Prior to the SBR testing, denitrification batch tests were completed to determine the degree of denitratation that could be expected from the GAB, and the appropriate glycerol dosing and sequence timing needed to optimize the denitratation process. For the GAB batch tests, nitrate was converted to nitrite within ~30 minutes after glycerol addition. The GAB converted about 80-90% of the nitrate to nitrite within 30 minutes. These results indicated the amount of nitrite that would be available for the anammox process and provided a range of glycerol doses and requisite timing for the nitrification, denitratation and anammox sequences in the SBR systems. The SBR cycle and glycerol dose were modified during the study to optimize performance of the process.
SBR tests consisted of two configurations: 1) A step feed configuration, which included two separate ammonia (centrate) feed; and 2) a MLE type configuration which had only one initial ammonia feed interval. The step feed configuration relied on complete nitrification of the initial centrate feed to produce nitrate that would then be converted to nitrite via the GAB activity to match the ammonia present in the second centrate addition (eg. 1 (NO2): 0.7 (NH3)) for optimal deammonification. The MLE configuration partially nitrified the full ammonia load at the beginning of the cycle, which required proper sequence timing and DO control to optimize the fraction of ammonia nitrified and then denitrified via the GAB, while allowing adequate residual ammonia for the anammox sequence. In both scenarios, the nitrate produced during aeration was converted to nitrite via glycerol addition. The dose of glycerol needed to achieve optimal TN removal (e.g. COD added/TN removed) was a primary process control variable.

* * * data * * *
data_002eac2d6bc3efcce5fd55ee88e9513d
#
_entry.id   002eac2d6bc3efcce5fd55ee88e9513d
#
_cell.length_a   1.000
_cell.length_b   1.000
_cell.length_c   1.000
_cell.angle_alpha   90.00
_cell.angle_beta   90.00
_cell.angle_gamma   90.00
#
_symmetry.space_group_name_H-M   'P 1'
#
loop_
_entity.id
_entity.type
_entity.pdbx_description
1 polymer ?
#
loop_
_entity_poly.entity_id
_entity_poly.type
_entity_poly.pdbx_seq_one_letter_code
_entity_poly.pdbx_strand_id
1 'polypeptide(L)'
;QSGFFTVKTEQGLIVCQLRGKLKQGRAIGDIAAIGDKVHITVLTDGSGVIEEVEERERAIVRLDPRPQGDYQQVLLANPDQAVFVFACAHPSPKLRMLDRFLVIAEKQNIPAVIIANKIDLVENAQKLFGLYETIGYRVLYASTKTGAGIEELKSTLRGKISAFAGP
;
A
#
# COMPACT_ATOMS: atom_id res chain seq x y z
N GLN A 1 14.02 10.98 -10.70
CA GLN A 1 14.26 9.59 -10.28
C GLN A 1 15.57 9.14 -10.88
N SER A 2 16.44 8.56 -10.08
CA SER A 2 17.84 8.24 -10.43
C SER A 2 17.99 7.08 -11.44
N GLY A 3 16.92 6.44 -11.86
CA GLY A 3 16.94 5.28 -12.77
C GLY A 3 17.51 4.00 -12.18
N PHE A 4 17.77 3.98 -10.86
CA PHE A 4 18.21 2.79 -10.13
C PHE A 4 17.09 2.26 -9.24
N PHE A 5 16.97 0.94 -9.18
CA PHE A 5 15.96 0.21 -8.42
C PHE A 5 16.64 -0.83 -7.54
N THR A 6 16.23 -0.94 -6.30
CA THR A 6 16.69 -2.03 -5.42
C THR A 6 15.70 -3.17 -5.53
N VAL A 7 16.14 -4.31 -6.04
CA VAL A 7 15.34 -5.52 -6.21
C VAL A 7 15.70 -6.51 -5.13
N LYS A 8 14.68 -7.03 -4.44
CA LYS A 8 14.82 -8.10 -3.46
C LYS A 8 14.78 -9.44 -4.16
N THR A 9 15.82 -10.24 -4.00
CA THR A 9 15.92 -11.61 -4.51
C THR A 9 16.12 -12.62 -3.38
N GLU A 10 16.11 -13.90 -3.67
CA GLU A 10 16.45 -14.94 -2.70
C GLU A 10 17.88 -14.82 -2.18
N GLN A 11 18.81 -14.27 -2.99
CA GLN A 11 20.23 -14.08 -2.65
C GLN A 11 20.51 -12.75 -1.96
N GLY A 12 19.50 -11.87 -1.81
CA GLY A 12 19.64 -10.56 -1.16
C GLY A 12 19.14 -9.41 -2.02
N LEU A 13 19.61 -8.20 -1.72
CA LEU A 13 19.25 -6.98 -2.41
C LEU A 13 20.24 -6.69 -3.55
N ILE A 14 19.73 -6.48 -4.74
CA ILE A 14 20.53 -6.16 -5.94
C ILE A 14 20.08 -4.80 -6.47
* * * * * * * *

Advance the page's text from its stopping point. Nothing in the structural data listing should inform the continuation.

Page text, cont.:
After approximately 3 months of acclimation, the process was able to perform well under various operating conditions, including elevated nitrate levels. Later in the study, as the biomass acclimated to high ammonia and nitrite levels in the MLE process, it was found that a multitude of nitrogen removal processes play a role in the high levels of TIN removal. These processes included the denitratation/anammox, standard anammox, SND and traditional BNR, while still utilizing a fraction of the carbon and aeration energy associated with traditional BNR alone. By analyzing the nitrogen speciation at the end of the different SBR sequences, and taking into account carbon dosing and the requisite deammonification ammonia to nitrite ratio of 0.7, it was determined that the denitratation/anammox process accounted for approximately 55-65% of the total TIN, with the other nitrogen removal process accounting for the remainder. These results illustrate how this new process can provide flexible and cost effective SCT without the need for NOB suppression.
Since this process does not require NOB suppression, it may also be implemented into main plant BNR processes. Preliminary results from SBR studies treating primary effluent show that the denitratation-anammox process, in combination with other BNR processes can attain up to 80% TN removal without active NOB suppression. Results of the mainstream testing will be presented in the full-paper.
In total, this novel process has the ability to remove up to 90% of the total inorganic nitrogen from centrate and primary effluent without the need for NOB suppression, while using 50% less energy and 75% less carbon than conventional BNR processes.